When he took my hand, he pressed his open mouth first to my palm, then the pulse point on my wrist. I was sure it was fluttering like a freaking butterfly.
“I want to show you my playroom. It’s important to me.”
Oh god. “Um, okay.” I could do this. I could totally do this.
He led me down the hallway in his little dollhouse. Another time I would have run my hand along the banister at the top of the stairs, its patina velvety with age. Or I would have probably noticed the vintage glass doorknobs at each room. But all I could see was the bright white of his shirt like a truce flag as I trailed behind him.
He stopped us in front of a door at the back of the house, and I hesitated. Actually, we both did. Gage rubbed the back of his neck. The direct, motivated, successful billionaire was nervous—and that made my knees close to knocking together.
“This is probably the most… personal, private part of me,” he explained haltingly, his gaze penetrating me. “Someday I would like very much for you to join me in here.”
Do not hyperventilate, I told myself. You are a mature, sexually active adult with an open mind—and past rope burns to prove it. You just role-played in the office, for god’s sakes. Do not embarrass yourself.
Instinctively, I squeezed my eyes shut as he reached for the knob, and the door creaked open. When I opened my eyes to slits, it was first to look up at the exultant look on Gage’s face. Then I faced the playroom. I hadn’t realized I’d been holding my breath until it whooshed out of me.
“Gage, you are sick and wrong. Just no. No.”
“How can you have Pac-Man but not Ms. Pac-Man?” I pointed to the array of arcade games lined up against the far wall. “That was clearly the better game!”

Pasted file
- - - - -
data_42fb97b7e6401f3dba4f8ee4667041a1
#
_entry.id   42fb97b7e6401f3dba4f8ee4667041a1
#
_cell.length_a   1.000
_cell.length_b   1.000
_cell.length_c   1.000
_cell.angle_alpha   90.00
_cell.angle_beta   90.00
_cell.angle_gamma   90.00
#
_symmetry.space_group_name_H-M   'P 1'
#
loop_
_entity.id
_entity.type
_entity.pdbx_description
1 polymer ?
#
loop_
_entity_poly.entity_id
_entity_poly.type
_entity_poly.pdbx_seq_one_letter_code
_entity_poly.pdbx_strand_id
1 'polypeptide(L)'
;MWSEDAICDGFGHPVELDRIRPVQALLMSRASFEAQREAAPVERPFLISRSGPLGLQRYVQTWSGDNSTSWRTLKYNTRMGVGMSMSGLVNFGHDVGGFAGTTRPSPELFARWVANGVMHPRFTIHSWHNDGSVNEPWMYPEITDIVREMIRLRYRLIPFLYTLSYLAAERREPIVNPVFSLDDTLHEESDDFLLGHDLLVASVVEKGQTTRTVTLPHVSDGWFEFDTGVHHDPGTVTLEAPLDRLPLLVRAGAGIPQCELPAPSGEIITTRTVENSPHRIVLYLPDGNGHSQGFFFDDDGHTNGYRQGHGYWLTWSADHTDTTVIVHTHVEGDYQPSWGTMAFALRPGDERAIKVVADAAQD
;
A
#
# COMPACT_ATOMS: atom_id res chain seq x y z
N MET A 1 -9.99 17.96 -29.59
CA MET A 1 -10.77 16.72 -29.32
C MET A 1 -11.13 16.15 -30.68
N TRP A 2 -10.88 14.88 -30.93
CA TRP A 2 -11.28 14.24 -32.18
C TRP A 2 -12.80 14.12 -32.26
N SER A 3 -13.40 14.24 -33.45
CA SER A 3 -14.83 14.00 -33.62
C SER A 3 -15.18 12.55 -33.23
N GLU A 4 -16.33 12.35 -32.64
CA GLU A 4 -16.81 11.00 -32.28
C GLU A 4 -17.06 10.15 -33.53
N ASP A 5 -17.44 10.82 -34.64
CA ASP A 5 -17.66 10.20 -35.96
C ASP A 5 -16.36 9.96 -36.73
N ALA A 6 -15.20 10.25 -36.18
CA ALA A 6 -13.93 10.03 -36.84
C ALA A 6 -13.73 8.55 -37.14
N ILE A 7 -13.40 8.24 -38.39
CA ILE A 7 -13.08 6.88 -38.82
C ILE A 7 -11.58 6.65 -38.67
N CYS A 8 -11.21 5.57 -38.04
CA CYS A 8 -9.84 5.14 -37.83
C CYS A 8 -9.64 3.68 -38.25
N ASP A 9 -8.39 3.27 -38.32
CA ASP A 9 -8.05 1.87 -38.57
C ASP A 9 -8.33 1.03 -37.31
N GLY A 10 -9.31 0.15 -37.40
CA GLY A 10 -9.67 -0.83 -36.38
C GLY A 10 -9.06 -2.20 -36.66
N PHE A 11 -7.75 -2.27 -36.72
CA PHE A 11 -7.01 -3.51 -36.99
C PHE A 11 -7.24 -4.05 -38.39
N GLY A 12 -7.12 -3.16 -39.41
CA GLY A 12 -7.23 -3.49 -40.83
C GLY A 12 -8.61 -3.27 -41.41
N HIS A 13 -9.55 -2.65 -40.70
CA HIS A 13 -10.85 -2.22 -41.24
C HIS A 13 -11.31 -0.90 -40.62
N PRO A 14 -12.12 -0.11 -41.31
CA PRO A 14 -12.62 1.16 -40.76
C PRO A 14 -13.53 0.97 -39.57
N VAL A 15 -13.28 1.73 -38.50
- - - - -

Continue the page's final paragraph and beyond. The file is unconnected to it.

“I beg to differ.” With his arms crossed over his chest like that and his jaw looking like it had been set in concrete, there would be no persuading him.
At least he had Mortal Kombat and… was that a Dance Dance Revolution platform? It was covered in Japanese writing.
“Please tell me you have an Xbox.”
“Baby, I have everything.” He pointed to the giant beanbag and large—but not huge—television in one corner. Gage was almost glowing as brightly as the screens on the old consoles. Their sound had been muted, but the lights blinked in the background like dozens of little disco lights.
I wanted to laugh at myself for my idiotic fear. Whips and chains? Come on. I began giggling as I imagined myself bent over and tied to a bubble hockey table.
Boys and their toys. It gave a whole new meaning to “joystick.” At that ridiculous thought I bent over a little, my hands on my thighs, trying to cork up the laughter.
He stiffened, probably unused to being seen as a source of comedy. Well, it was past time to change that. Finally I managed to control my giggle fit, which was probably half due to relief.
His annoyance came out in a strange sound from deep in his throat. When I flung my arms around his waist, he felt as though made of steel. I wanted to melt him down in a fiery forge and bend him into sinuous shapes. Cradling his carved jaw in my hands, I pulled him down for a tender, apologetic kiss.
“I would love to play with you, Gage. But you should know that I take no prisoners in Mario Kart.”
He sighed against my lips, multi-tasking while devouring me. “That is one… of… the sexiest… things… I’ve ever… heard… come out… of your mouth.”
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Nikky Kaye likes to read and write sassy, sexy, smart (and sometimes silly) stories. Once her books were referred to as “fuction” in a typo, but it sounds pretty appropriate.
After a 15-year hiatus from romance writing, she began self-publishing in the summer of 2016. Her first new adult erotic romance novella, Once Should Be Enough, became a bestseller in “Humorous Erotica”—which she found to be a hilarious accolade.
She has a horrible addiction to diet cola (known in her house as “Mummy sip”) and an impressive collection of power tools. Her half-finished home projects keep taunting her while she writes. In her diverse career as a college professor, working in the film
industry or with the United Nations, she never got to go to work in her PJs—until now.